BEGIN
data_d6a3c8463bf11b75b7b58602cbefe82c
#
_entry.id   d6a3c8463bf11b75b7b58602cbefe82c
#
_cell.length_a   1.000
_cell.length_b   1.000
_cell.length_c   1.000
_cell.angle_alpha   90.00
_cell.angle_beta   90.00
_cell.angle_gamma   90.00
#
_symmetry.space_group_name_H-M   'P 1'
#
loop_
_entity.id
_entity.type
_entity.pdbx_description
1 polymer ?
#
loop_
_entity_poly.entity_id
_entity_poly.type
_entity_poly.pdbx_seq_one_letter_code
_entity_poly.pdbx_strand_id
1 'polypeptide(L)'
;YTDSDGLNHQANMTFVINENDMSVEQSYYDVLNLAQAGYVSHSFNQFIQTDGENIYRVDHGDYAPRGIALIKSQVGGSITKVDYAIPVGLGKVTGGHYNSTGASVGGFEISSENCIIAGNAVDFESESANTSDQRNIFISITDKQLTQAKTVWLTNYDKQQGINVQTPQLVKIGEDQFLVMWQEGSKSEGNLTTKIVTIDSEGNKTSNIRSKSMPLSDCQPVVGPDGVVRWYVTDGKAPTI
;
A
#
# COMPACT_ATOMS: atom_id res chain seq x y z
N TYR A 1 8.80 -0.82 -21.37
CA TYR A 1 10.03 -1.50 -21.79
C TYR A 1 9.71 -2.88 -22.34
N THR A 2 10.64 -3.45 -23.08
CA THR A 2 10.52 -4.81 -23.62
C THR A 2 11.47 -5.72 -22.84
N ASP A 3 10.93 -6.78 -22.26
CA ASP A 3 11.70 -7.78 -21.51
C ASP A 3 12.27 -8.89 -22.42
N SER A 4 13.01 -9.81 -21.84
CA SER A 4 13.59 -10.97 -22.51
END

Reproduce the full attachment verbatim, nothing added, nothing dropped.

data_d6a3c8463bf11b75b7b58602cbefe82c
#
_entry.id   d6a3c8463bf11b75b7b58602cbefe82c
#
_cell.length_a   1.000
_cell.length_b   1.000
_cell.length_c   1.000
_cell.angle_alpha   90.00
_cell.angle_beta   90.00
_cell.angle_gamma   90.00
#
_symmetry.space_group_name_H-M   'P 1'
#
loop_
_entity.id
_entity.type
_entity.pdbx_description
1 polymer ?
#
loop_
_entity_poly.entity_id
_entity_poly.type
_entity_poly.pdbx_seq_one_letter_code
_entity_poly.pdbx_strand_id
1 'polypeptide(L)'
;YTDSDGLNHQANMTFVINENDMSVEQSYYDVLNLAQAGYVSHSFNQFIQTDGENIYRVDHGDYAPRGIALIKSQVGGSITKVDYAIPVGLGKVTGGHYNSTGASVGGFEISSENCIIAGNAVDFESESANTSDQRNIFISITDKQLTQAKTVWLTNYDKQQGINVQTPQLVKIGEDQFLVMWQEGSKSEGNLTTKIVTIDSEGNKTSNIRSKSMPLSDCQPVVGPDGVVRWYVTDGKAPTI
;
A
#
# COMPACT_ATOMS: atom_id res chain seq x y z
N TYR A 1 8.80 -0.82 -21.37
CA TYR A 1 10.03 -1.50 -21.79
C TYR A 1 9.71 -2.88 -22.34
N THR A 2 10.64 -3.45 -23.08
CA THR A 2 10.52 -4.81 -23.62
C THR A 2 11.47 -5.72 -22.84
N ASP A 3 10.93 -6.78 -22.26
CA ASP A 3 11.70 -7.78 -21.51
C ASP A 3 12.27 -8.89 -22.42
N SER A 4 13.01 -9.81 -21.84
CA SER A 4 13.59 -10.97 -22.51